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Case report of an atypical early onset X-linked retinoschisis in monozygotic twins

  • Vittoria Murro1,
  • Roberto Caputo2,
  • Giacomo Maria Bacci2,
  • Andrea Sodi1,
  • Dario Pasquale Mucciolo1Email author,
  • Sara Bargiacchi3,
  • Sabrina Rita Giglio3,
  • Gianni Virgili1 and
  • Stanislao Rizzo1
BMC OphthalmologyBMC series – open, inclusive and trusted201717:19

https://doi.org/10.1186/s12886-017-0406-6

Received: 26 October 2016

Accepted: 25 January 2017

Published: 24 February 2017

Abstract

Background

X-linked Retinoschisis (XLRS) is one of the most common macular degenerations in young males, with a worldwide prevalence ranging from 1:5000 to 1:20000. Clinical diagnosis of XLRS can be challenging due to the highly variable phenotypic presentation and limited correlation has been identified between mutation type and disease severity or progression.

Case presentation

We report the atypical early onset of XLRS in 3-month-old monozygotic twins. Fundus examination was characterized by severe bullous retinal schisis with pre-retinal and intraretinal haemorrhages. Molecular genetic analysis of the RS1 was performed and the c.288G > A (p. Trp96Ter) mutation was detected in both patients.

Conclusions

Early onset XLRS is associated with a more progressive form of the disease, characterized by large bullous peripheral schisis involving the posterior pole, vascular abnormalities and haemorrhages. The availability of specific technology permitted detailed imaging of the clinical picture of unusual cases of XLRS. The possible relevance of modifying genes should be taken into consideration for the future development of XLRS gene therapy.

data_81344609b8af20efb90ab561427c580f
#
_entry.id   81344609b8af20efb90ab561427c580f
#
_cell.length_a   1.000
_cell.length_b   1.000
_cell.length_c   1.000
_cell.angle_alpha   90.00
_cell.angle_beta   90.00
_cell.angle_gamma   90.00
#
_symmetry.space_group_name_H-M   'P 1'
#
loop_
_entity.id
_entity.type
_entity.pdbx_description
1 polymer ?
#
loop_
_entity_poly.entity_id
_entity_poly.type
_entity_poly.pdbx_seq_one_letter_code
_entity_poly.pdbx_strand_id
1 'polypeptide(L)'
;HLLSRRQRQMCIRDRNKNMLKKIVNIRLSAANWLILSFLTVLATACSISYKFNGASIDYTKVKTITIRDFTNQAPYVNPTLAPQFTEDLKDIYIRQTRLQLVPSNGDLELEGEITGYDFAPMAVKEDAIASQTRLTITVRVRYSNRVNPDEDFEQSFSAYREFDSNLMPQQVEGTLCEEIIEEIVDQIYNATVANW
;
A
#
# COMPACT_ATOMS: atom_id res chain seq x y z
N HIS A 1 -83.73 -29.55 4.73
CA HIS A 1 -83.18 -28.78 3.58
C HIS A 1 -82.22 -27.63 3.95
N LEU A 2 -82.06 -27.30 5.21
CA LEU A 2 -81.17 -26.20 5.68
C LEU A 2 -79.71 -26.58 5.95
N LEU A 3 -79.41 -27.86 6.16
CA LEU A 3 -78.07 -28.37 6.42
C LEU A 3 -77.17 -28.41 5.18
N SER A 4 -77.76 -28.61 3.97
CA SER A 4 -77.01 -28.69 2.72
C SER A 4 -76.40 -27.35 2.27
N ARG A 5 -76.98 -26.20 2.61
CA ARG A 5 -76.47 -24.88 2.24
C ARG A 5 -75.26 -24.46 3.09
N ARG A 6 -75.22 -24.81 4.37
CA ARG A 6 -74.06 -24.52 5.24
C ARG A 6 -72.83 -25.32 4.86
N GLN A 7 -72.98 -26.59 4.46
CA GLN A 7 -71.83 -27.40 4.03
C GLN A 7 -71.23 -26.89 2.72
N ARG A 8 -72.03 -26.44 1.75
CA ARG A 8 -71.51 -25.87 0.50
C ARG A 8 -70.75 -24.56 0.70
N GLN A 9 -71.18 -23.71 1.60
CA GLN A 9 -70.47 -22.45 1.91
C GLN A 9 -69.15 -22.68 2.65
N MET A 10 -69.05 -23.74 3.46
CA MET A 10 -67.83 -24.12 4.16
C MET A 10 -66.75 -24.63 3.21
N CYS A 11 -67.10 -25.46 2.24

Keywords

X-linked retinoschisis Juvenile retinoschisis RS1 Bullous peripheral schisis Case report

Background

XLRS is one of the most common macular degenerations in young males with a worldwide prevalence ranging from 1:5000 to 1:20000 [1]. The clinical hallmark of the disease is a spoke-wheel pattern foveal schisis associated with a peripheral schisis in about 50% of affected patients. Foveal involvement, which is present in all affected patients, is usually associated with gradual progression of visual loss [2]. Molecular genetic studies identified the RS1 gene on chromosome Xp22 as cause of the disease [3]. This gene codes for a protein named retinoschisin that is implicated in cellular adhesion and cell–cell interactions. The function of retinoschisin in the retina is not well understood, but it is thought to be involved in cell adhesion maintaining the integrity of the photoreceptor-bipolar synapse. Another possible role of retinoschisin is the regulation of cellular fluid balance, and its lack could be the cause of pathological extracellular fluid accumulation in the form of cystic cavities [2]. Although diagnosis is often delayed until school age, a few cases have been described in the first year of life [46] suggesting that XLRS could be present even at birth. Clinical diagnosis of X-linked retinoschisis can be challenging due to the highly variable phenotypic presentation [2] and limited correlation has been identified between mutation-type and disease severity or progression [7, 8]. We report the atypical early onset of XLRS in 3-month-old monozygotic twins.

Case presentation

Three-month-old monozygotic male twins (Twin-A and Twin-B) arrived at the Pediatric Ophthalmology Department of the Anna Meyer Children’s Hospital for a follow-up examination due to mild prematurity and bilateral esodeviation of the eye-globes. They were born at 34 weeks and their weight was 2300 and 2400 g respectively. Family history was negative for ocular diseases.